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Nehemiah 1:1-4

The words of Nehemiah son of Hakaliah:

In the month of Kislev in the twentieth year, while I was in the citadel of Susa, Hanani, one of my brothers, came from Judah with some other men, and I questioned them about the Jewish remnant that had survived the exile, and also about Jerusalem.

They said to me, “Those who survived the exile and are back in the province are in great trouble and disgrace. The wall of Jerusalem is broken down, and its gates have been burned with fire.”

When I heard these things, I sat down and wept. For some days I mourned and fasted and prayed before the God of heaven.
(Nehemiah 1:1-4 NIV)

As we begin our journey through the book of Nehemiah, our book’s namesake introduces himself.  Nehemiah’s name means “the Lord comforts” – an interesting and relevant meaning that we will see expressed to Nehemiah as well as through Nehemiah to many others.

In verse 1, Nehemiah refers to the “twentieth year”, which also corresponds to Nehemiah 2:1 where Nehemiah identifies the 20th year of King Artaxerxes’ reign.

Nehemiah identifies his location as Susa, one of the king’s many palaces in the Persian kingdom.  This particular palace is located in southwest Iran; the month of Kislev equates to our November-December timeframe.  This location would be unbearably hot in the summer, but a nice warm retreat in the winter months.

Nehemiah greets some men who had come from Judah and Jerusalem, one of those men being his brother Hanani (his name means “God is gracious”).  Nehemiah inquires about the welfare of the Jews who had returned to Jerusalem from exile, and about the condition of the city of Jerusalem.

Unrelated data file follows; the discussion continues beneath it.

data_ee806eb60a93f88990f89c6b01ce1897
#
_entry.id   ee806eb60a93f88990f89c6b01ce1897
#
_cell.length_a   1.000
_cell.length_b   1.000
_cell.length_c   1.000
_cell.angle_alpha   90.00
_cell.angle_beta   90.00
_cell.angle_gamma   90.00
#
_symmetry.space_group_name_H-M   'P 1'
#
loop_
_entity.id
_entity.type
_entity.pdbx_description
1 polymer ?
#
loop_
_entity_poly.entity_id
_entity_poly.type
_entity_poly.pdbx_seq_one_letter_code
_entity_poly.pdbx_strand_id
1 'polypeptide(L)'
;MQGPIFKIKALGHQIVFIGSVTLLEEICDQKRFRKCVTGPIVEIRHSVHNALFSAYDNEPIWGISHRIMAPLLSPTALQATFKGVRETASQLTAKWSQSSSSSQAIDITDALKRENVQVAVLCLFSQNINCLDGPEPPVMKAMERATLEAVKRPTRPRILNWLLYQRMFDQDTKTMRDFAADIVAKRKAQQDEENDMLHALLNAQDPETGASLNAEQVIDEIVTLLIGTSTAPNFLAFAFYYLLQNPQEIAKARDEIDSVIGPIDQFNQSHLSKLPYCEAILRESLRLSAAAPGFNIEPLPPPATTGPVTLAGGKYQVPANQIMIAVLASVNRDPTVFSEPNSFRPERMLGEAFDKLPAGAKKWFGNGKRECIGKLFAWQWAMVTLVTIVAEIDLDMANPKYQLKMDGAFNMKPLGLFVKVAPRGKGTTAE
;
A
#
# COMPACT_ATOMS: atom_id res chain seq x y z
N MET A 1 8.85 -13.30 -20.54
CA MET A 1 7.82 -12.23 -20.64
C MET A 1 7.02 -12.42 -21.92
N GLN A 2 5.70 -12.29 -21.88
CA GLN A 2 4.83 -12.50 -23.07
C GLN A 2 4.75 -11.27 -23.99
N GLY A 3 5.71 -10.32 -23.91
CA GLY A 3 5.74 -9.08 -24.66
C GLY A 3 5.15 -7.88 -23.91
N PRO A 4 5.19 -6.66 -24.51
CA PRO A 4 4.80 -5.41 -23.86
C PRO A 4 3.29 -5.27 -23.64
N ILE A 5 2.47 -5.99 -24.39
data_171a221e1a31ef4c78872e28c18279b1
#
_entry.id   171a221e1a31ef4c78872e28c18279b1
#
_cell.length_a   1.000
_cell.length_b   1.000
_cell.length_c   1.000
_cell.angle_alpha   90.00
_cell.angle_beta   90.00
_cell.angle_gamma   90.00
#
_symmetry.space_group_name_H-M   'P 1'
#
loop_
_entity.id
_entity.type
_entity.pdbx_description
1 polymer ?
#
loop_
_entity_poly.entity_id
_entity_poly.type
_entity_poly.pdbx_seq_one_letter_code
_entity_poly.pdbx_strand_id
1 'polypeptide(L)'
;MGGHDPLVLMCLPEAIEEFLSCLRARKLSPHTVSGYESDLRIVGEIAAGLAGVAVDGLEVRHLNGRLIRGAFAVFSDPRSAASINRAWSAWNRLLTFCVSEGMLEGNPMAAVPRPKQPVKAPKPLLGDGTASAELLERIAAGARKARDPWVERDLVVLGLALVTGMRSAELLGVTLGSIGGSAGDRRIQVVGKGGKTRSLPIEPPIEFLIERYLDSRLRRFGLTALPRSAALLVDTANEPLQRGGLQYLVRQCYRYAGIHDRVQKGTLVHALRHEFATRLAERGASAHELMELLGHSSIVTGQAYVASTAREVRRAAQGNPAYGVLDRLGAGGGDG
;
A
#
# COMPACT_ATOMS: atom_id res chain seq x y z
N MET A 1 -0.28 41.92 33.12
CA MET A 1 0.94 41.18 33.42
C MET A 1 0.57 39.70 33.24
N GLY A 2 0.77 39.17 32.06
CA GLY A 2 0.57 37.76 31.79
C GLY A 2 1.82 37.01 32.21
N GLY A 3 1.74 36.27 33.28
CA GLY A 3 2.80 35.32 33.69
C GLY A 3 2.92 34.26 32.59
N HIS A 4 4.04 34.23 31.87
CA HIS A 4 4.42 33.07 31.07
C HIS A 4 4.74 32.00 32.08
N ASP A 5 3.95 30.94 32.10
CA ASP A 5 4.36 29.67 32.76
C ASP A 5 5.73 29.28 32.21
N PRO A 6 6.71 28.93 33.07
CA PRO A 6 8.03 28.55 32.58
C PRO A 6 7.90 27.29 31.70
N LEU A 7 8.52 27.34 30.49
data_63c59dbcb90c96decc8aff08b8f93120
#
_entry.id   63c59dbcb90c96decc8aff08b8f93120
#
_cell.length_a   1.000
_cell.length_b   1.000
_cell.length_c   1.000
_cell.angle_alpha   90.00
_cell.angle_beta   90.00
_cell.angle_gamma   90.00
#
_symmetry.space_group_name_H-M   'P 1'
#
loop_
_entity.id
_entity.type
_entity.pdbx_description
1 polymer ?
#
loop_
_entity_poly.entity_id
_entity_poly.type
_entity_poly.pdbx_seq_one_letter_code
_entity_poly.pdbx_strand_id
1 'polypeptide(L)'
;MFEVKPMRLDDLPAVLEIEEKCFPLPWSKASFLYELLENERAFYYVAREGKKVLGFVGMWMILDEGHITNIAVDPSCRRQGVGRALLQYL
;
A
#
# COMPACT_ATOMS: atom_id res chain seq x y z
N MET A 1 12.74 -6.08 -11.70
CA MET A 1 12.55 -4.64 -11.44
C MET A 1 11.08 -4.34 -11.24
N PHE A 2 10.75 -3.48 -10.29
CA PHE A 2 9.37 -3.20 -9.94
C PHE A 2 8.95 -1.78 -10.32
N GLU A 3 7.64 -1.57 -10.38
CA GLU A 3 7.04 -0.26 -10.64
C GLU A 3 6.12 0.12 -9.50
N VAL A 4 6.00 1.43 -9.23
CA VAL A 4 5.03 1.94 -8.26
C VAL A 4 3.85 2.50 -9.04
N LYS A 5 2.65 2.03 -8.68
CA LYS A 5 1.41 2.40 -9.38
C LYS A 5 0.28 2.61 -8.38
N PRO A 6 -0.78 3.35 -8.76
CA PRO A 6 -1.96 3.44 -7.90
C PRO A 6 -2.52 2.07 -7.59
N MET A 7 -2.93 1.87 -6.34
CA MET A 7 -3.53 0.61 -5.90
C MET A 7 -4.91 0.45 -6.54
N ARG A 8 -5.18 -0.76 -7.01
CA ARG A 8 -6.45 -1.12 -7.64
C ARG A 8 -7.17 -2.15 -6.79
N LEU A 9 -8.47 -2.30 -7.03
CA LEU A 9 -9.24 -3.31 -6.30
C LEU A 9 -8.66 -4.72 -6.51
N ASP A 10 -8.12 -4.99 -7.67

Obviously, Nehemiah had not been to Jerusalem, so he was asking about life in the Promised Land.  It had been 140 years since the first exiles had returned to Jerusalem with Zerubbabel – surely things had progressed and the city was safe and its inhabitants were prospering?  That was Nehemiah’s assumption, based on his life experience.

When Nehemiah’s brother and the other men reported the Jewish people’s distress and the city’s vulnerability to attack, this must have come as quite a shock to Nehemiah.  What would prevent another group of people from coming in and wiping out the entire Jewish population?  And more importantly, how did this reflect on God’s character and nature among the heathen nations?  Was the Jewish God still almighty and powerful from the stories of old, or was He now incapable of defending His own people, no longer worthy of the glory that was formerly His?

All of these factors connected to make this news devastating in Nehemiah’s heart.  This was not just another status report from a far-flung part of the Persian empire – this was the reality of life for Nehemiah’s brother, the Jewish people, and God’s honor and glory.

So what was Nehemiah’s response?  He allowed the news to break his heart.  Nehemiah spent time weeping and mourning, fasting and praying, spending time with God.  The remainder of chapter 1 is Nehemiah’s prayer, which we will walk through in our next time together.

When we get unexpected sad or bad news, what is our most common response?

  • do we immediately have an emotional “pity party”?
  • do we jump in and instinctively try to “fix” the situation?
  • do we emotionally distance ourselves from the news?
  • do we give up and walk away?
  • do we turn to the Lord in prayer?

May we not let the broken events and things and people and circumstances of life overwhelm us, like flood waters overtaking a field.  May they not harden our hearts toward the Lord or the issues, like the rain bouncing off the roof and running down the side of a building.

Instead, may we let the issues in, then give them to the Lord and ask His help to process what’s going on deep inside us.   Take time to mourn and weep – the pain and loss are real, and they hurt, and it matters – both to us and to God.

Then accept the comfort that only the Lord can bring, comfort to the deep places in our hearts and souls that bring healing and restoration.

And that process begins with prayer – conversation with God.  He does not run away from these hard times – in fact, He welcomes you, even with all the brokenness and heartache and messiness of life.


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